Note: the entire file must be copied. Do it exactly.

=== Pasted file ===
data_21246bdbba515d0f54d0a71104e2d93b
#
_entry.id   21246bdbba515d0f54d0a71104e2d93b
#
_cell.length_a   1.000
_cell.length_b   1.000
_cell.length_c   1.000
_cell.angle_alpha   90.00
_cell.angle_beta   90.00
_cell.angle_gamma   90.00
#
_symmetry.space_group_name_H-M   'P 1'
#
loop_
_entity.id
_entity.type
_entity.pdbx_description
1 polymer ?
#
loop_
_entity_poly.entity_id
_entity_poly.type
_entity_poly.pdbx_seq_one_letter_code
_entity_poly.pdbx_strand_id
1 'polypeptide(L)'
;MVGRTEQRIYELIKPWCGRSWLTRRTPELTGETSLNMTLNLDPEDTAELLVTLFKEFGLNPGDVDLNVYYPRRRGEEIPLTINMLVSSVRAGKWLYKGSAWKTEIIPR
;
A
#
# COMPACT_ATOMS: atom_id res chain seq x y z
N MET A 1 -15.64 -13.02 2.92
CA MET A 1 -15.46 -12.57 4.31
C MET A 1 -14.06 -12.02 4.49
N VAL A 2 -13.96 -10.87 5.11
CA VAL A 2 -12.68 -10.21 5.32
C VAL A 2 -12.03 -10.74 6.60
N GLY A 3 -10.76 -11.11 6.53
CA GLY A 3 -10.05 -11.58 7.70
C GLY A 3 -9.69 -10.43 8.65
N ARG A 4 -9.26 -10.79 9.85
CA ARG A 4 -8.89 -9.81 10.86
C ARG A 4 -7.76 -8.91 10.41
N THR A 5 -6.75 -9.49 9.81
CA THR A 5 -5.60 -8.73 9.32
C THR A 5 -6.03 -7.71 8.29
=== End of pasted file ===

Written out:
data_21246bdbba515d0f54d0a71104e2d93b
#
_entry.id   21246bdbba515d0f54d0a71104e2d93b
#
_cell.length_a   1.000
_cell.length_b   1.000
_cell.length_c   1.000
_cell.angle_alpha   90.00
_cell.angle_beta   90.00
_cell.angle_gamma   90.00
#
_symmetry.space_group_name_H-M   'P 1'
#
loop_
_entity.id
_entity.type
_entity.pdbx_description
1 polymer ?
#
loop_
_entity_poly.entity_id
_entity_poly.type
_entity_poly.pdbx_seq_one_letter_code
_entity_poly.pdbx_strand_id
1 'polypeptide(L)'
;MVGRTEQRIYELIKPWCGRSWLTRRTPELTGETSLNMTLNLDPEDTAELLVTLFKEFGLNPGDVDLNVYYPRRRGEEIPLTINMLVSSVRAGKWLYKGSAWKTEIIPR
;
A
#
# COMPACT_ATOMS: atom_id res chain seq x y z
N MET A 1 -15.64 -13.02 2.92
CA MET A 1 -15.46 -12.57 4.31
C MET A 1 -14.06 -12.02 4.49
N VAL A 2 -13.96 -10.87 5.11
CA VAL A 2 -12.68 -10.21 5.32
C VAL A 2 -12.03 -10.74 6.60
N GLY A 3 -10.76 -11.11 6.53
CA GLY A 3 -10.05 -11.58 7.70
C GLY A 3 -9.69 -10.43 8.65
N ARG A 4 -9.26 -10.79 9.85
CA ARG A 4 -8.89 -9.81 10.86
C ARG A 4 -7.76 -8.91 10.41
N THR A 5 -6.75 -9.49 9.81
CA THR A 5 -5.60 -8.73 9.32
C THR A 5 -6.03 -7.71 8.29